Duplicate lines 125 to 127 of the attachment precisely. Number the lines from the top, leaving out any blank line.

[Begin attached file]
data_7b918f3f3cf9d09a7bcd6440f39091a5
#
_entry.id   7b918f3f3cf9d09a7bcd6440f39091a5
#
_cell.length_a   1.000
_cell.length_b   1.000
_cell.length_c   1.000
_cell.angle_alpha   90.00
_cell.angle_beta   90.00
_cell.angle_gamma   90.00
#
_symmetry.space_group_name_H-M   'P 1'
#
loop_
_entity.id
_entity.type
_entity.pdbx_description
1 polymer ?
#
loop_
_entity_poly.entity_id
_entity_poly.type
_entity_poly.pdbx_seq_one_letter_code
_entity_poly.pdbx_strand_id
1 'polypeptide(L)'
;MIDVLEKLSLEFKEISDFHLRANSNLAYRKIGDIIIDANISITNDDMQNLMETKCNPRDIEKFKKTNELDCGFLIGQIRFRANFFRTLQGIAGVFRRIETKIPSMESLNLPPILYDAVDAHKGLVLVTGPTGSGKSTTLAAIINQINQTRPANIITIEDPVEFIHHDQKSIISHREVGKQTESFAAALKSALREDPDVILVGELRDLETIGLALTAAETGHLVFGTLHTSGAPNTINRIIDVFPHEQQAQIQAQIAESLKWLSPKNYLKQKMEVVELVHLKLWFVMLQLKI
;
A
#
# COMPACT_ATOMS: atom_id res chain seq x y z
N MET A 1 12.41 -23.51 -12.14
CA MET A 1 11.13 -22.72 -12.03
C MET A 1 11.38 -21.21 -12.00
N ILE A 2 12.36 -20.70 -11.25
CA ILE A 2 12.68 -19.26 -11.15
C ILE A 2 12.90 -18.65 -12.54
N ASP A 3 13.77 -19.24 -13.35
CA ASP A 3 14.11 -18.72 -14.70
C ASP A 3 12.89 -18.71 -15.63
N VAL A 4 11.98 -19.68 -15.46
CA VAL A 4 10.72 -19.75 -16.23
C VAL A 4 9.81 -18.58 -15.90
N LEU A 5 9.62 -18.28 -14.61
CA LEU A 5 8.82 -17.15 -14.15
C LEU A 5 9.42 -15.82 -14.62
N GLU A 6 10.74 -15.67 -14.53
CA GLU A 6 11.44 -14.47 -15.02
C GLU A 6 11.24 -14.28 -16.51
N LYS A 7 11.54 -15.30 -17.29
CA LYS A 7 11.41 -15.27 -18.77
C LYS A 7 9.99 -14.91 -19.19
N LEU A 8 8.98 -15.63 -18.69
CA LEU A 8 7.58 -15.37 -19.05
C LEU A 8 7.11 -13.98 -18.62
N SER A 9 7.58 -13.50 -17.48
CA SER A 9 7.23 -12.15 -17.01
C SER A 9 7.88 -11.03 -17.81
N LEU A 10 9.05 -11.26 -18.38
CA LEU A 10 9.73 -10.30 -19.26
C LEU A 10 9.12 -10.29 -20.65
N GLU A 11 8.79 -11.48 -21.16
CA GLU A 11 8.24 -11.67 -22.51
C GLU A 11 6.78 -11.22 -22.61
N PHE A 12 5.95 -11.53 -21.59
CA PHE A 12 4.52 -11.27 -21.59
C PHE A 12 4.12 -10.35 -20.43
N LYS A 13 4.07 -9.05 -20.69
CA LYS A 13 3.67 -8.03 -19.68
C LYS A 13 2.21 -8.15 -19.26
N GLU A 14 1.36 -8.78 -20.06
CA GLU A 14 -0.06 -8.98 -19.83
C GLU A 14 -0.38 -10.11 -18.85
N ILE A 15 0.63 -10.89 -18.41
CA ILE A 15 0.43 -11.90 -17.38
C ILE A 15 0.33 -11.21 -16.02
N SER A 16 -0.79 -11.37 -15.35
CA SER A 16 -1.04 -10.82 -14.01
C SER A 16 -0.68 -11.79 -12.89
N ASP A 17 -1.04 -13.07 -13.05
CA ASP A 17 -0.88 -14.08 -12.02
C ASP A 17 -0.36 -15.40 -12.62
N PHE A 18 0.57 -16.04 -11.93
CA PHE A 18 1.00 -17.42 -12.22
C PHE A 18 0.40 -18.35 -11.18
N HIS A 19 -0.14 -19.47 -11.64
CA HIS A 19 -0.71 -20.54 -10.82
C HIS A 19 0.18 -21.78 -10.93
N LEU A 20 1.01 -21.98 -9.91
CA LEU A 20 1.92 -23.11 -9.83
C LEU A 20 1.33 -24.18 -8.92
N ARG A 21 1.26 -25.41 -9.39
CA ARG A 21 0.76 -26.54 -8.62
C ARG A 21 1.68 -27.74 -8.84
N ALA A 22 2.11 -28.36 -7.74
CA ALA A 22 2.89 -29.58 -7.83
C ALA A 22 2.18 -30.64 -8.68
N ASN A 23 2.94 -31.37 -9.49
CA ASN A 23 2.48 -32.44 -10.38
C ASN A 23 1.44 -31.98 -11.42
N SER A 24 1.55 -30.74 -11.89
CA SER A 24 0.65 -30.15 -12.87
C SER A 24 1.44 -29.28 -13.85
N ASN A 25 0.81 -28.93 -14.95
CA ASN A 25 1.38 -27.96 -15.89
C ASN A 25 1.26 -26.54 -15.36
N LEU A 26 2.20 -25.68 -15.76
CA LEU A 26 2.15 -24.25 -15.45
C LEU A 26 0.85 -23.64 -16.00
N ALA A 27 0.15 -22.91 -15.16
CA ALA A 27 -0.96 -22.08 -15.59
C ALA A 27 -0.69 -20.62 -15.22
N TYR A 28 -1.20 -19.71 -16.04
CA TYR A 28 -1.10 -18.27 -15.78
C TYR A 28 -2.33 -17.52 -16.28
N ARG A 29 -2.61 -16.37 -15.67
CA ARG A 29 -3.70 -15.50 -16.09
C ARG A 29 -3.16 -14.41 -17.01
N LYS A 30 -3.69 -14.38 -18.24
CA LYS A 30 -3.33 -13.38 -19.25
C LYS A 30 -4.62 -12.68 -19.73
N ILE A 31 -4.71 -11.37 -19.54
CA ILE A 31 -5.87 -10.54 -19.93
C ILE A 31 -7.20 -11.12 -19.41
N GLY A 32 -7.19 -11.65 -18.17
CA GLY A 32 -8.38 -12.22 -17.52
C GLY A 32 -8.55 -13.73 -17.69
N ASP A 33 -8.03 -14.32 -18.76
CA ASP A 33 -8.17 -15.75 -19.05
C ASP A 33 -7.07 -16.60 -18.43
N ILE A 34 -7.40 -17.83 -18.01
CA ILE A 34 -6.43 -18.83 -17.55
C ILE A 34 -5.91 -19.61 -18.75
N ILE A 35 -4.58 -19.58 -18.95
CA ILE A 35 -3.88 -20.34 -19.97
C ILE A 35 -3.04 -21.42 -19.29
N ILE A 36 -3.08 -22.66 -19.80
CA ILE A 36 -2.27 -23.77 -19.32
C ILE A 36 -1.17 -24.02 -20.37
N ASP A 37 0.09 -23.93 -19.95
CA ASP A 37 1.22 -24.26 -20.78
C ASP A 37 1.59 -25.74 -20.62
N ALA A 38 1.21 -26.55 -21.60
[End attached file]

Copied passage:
CA GLY A 32 -8.38 -12.22 -17.52
C GLY A 32 -8.55 -13.73 -17.69
N ASP A 33 -8.03 -14.32 -18.76